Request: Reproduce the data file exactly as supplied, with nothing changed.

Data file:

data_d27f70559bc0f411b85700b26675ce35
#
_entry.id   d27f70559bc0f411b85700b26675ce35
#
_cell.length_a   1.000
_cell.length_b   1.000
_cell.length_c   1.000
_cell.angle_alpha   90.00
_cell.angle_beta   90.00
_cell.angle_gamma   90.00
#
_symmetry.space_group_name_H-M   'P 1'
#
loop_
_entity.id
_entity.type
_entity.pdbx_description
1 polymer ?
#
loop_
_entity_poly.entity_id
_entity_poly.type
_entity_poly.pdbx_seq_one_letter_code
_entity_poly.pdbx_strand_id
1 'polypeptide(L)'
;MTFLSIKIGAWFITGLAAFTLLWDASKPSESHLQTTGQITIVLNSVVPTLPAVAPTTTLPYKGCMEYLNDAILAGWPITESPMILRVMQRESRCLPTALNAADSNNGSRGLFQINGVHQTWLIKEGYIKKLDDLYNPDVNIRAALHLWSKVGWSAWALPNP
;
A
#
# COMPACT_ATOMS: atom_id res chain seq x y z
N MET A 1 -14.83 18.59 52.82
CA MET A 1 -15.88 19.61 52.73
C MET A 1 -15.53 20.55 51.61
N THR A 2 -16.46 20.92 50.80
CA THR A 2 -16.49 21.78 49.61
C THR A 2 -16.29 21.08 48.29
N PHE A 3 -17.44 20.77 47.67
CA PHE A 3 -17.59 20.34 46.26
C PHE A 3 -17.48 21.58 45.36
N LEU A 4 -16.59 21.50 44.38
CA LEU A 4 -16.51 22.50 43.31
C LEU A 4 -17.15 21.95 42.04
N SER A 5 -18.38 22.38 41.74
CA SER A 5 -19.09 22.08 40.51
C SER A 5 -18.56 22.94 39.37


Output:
data_d27f70559bc0f411b85700b26675ce35
#
_entry.id   d27f70559bc0f411b85700b26675ce35
#
_cell.length_a   1.000
_cell.length_b   1.000
_cell.length_c   1.000
_cell.angle_alpha   90.00
_cell.angle_beta   90.00
_cell.angle_gamma   90.00
#
_symmetry.space_group_name_H-M   'P 1'
#
loop_
_entity.id
_entity.type
_entity.pdbx_description
1 polymer ?
#
loop_
_entity_poly.entity_id
_entity_poly.type
_entity_poly.pdbx_seq_one_letter_code
_entity_poly.pdbx_strand_id
1 'polypeptide(L)'
;MTFLSIKIGAWFITGLAAFTLLWDASKPSESHLQTTGQITIVLNSVVPTLPAVAPTTTLPYKGCMEYLNDAILAGWPITESPMILRVMQRESRCLPTALNAADSNNGSRGLFQINGVHQTWLIKEGYIKKLDDLYNPDVNIRAALHLWSKVGWSAWALPNP
;
A
#
# COMPACT_ATOMS: atom_id res chain seq x y z
N MET A 1 -14.83 18.59 52.82
CA MET A 1 -15.88 19.61 52.73
C MET A 1 -15.53 20.55 51.61
N THR A 2 -16.46 20.92 50.80
CA THR A 2 -16.49 21.78 49.61
C THR A 2 -16.29 21.08 48.29
N PHE A 3 -17.44 20.77 47.67
CA PHE A 3 -17.59 20.34 46.26
C PHE A 3 -17.48 21.58 45.36
N LEU A 4 -16.59 21.50 44.38
CA LEU A 4 -16.51 22.50 43.31
C LEU A 4 -17.15 21.95 42.04
N SER A 5 -18.38 22.38 41.74
CA SER A 5 -19.09 22.08 40.51
C SER A 5 -18.56 22.94 39.37